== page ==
Alarmists on the Right are having a field day with this HuffPo editorial by Jesse Benn defending violence against Trump supporters. I’m leery of giving his argument more attention than it deserves. But in the end, I think this impulse should be resisted wherever it appears.
Benn’s prompt is the recent furor at San Jose, where protesters apparently threw eggs and punches at Trump fans. Their actions earned widespread condemnation from mainstream media scolds. Benn, in turn, condemns the condemners, insisting that this kind of violence is justified.
His argument has three–well, actually four points.
First, that anything less than violence would normalize Trump’s toxic campaign. Per Benn: “Treating this like politics as usual allows it to become politics as usual, and those who do so risk complicity ushering in a new era of fascist politics in the United States.”
I don’t know what news he’s reading, but every single commentator I’ve read has been at pains to argue that Trump represents something other than politics as usual. Benn’s real argument is that merely saying so is pointless. Words are for wimps. If you’re serious about making a change, hit someone. But that’s the fascist instinct in embryo. Isn’t this part of what we’re trying to oppose?
At best, it begs the question. When is violence justified? Where’s the line? Benn makes no bones about it: “Violence that takes place at Trump rallies—in support or opposition—is a reaction to the tone he’s set.”
Tone? This gives Trump way too much credit, protesters too little. So Trump says, “Let’s rumble!” and people have no choice but to respond to the taunt? What is this, a cafeteria fight?
We have a choice in how we respond to Trump’s bluster. Saying, “He started it!” won’t get us off the hook, especially when people aren’t attacking Trump himself, but lashing out at his supporters. Which takes us to Benn’s second point.
Trump doesn’t exist in a vacuum. He’s the natural consequence of, among other things, Republicans longstanding embrace of racism, perpetual attacks on the credibility of media, scientists, and the federal government, defunding public education, railing against so-called PC culture, and using immigrants as scape goats. Defeating these systems of power and their underlying apparatuses—think tanks, conservative radio, Fox News, the Tea Party, etc.—is a much longer-term and more demanding task than assuring Trump isn’t elected.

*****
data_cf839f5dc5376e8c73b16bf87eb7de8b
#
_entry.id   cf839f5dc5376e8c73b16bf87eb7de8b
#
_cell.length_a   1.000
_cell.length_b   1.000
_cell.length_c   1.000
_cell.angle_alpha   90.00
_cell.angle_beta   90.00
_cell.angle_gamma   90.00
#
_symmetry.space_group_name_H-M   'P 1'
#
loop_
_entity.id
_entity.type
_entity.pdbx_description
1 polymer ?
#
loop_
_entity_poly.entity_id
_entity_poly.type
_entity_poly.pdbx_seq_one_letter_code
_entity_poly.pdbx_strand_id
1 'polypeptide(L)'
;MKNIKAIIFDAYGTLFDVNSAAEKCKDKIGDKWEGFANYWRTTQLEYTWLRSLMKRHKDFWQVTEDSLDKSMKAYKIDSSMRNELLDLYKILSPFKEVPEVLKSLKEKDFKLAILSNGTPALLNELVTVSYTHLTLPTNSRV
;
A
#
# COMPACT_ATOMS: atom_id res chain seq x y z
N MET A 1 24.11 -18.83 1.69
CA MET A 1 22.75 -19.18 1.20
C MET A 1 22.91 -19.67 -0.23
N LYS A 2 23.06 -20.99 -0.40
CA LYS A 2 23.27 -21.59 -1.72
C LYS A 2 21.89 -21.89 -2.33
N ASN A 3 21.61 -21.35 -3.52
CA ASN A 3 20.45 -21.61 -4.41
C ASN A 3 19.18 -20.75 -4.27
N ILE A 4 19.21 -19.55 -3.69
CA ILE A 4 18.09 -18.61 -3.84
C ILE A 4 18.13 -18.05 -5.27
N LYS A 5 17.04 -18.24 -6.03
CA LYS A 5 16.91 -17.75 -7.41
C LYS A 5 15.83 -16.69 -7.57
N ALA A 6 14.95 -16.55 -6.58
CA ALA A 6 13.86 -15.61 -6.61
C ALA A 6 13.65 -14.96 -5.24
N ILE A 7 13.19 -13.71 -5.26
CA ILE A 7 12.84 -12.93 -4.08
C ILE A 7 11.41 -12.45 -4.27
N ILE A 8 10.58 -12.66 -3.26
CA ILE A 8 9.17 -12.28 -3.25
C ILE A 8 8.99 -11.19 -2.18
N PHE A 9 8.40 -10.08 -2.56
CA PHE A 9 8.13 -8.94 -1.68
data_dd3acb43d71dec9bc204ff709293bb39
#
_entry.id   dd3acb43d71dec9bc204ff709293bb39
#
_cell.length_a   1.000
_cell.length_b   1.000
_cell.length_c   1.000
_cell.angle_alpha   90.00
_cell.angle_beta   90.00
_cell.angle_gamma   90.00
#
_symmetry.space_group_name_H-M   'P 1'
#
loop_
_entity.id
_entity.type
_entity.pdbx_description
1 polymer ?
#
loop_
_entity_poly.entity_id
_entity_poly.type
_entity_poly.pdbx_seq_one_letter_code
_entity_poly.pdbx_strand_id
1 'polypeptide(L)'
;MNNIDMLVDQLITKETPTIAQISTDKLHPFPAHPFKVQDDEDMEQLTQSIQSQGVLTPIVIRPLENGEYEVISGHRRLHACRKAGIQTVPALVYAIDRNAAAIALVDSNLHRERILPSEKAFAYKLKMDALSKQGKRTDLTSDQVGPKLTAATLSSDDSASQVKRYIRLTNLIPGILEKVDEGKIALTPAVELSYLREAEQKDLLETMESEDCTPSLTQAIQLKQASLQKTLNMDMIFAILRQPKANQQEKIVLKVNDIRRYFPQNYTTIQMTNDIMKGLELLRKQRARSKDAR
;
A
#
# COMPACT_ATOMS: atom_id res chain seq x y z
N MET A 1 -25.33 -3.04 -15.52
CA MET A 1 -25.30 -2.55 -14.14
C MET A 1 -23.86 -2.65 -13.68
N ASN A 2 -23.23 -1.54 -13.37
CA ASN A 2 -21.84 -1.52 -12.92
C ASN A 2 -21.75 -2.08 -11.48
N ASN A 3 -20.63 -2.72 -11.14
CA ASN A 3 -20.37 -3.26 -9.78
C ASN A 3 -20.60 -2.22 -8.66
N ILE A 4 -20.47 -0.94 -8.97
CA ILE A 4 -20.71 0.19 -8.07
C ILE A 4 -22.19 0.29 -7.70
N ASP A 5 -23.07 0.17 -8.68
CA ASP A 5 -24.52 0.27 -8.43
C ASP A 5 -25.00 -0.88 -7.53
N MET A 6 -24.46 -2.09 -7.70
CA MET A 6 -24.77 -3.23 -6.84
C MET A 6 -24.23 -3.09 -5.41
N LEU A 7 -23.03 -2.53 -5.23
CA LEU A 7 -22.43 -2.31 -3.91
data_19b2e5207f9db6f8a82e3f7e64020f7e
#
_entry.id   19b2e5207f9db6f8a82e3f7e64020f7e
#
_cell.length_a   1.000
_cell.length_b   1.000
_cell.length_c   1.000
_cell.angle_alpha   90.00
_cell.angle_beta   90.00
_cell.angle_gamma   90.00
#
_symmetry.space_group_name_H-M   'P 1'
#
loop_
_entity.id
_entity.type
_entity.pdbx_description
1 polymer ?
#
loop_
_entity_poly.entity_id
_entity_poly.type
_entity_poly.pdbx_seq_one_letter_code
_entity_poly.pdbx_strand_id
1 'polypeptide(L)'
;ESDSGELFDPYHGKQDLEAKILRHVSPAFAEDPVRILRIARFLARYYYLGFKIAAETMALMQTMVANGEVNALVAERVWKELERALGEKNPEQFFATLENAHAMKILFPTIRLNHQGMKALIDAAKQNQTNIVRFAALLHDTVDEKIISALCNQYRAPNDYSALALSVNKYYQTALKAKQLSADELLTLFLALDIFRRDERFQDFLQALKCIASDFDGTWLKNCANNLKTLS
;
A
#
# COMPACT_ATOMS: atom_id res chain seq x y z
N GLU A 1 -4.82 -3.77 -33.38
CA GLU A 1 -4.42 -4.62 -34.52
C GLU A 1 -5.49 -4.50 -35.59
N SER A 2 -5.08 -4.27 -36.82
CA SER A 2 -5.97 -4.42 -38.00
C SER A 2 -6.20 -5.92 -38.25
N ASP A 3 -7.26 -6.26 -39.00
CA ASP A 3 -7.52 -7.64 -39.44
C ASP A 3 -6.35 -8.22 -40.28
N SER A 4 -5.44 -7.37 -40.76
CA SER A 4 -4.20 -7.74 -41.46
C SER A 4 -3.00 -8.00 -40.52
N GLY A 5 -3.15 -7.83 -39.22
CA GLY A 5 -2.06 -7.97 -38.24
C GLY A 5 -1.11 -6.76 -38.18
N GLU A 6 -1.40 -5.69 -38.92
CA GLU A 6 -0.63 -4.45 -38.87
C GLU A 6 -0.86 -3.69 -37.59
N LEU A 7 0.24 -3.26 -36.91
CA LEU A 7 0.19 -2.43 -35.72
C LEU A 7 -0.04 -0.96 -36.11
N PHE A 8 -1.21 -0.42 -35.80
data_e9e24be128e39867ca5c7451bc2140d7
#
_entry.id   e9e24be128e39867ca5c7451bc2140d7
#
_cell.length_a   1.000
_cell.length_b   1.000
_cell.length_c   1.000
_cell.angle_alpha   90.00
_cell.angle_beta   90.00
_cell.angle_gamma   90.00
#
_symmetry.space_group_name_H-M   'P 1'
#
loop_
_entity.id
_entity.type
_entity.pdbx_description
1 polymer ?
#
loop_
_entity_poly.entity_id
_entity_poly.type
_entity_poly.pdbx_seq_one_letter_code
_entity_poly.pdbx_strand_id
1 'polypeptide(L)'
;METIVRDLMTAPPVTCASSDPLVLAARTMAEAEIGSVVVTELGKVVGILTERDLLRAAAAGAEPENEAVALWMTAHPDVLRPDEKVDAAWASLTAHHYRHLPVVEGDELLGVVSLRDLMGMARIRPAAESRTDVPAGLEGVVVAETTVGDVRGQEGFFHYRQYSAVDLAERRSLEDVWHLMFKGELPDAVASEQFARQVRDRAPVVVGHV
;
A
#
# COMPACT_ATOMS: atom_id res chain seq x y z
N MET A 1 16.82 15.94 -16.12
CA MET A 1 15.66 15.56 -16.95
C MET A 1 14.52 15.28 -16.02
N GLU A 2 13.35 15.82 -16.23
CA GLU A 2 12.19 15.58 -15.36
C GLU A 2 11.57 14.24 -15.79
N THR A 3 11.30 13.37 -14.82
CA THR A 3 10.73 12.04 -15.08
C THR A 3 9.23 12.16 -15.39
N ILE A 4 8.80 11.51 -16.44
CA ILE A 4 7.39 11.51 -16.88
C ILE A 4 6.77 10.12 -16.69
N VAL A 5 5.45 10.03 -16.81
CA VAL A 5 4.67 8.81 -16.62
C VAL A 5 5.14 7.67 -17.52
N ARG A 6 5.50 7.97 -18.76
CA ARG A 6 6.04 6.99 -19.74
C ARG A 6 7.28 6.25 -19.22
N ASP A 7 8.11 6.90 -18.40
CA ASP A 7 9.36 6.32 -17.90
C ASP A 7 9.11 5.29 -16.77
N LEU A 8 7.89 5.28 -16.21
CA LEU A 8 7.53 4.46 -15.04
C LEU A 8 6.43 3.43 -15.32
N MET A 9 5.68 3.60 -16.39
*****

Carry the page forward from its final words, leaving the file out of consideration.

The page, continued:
Apart from HuffPo’s terrible editing, this is a good point, a great point, perhaps the most important point that can be made about Trump’s rise. But I don’t see how it helps Benn’s thesis. Millions of people support Trump. What are we supposed to do, start fistfights with them all? There aren’t enough rotten eggs in America to pelt them into submission.
Pundits have typed their fingers to the bone trying to figure out what the heck these folks are thinking. Are Trump supporters racist? Hopelessly stupid? Hypnotized? So blind with proletarian rage that they can’t think straight? Even if we accept, as Benn seems to, that they’re mostly White supremacists, that doesn’t tell us how to deal with them. The problem is not that such people exist, but that there are so darn many of them.
Half the electorate is prepared to accept Trump as a leader. Advocating violence against them means advocating civil war. It may come to that, but do we want to hasten the crisis?
We still haven’t gotten to the main question: when is violence advisable? In the third phase of his argument, Benn gives some examples. Four are riots. The fifth, naturally, is World War II.
It’s true that the Soviets eventually crushed Hitler’s regime–after the Nazis had invaded Russia. Unless a dictator hellbent on world domination marches across the U.S. border, that’s not the most persuasive example.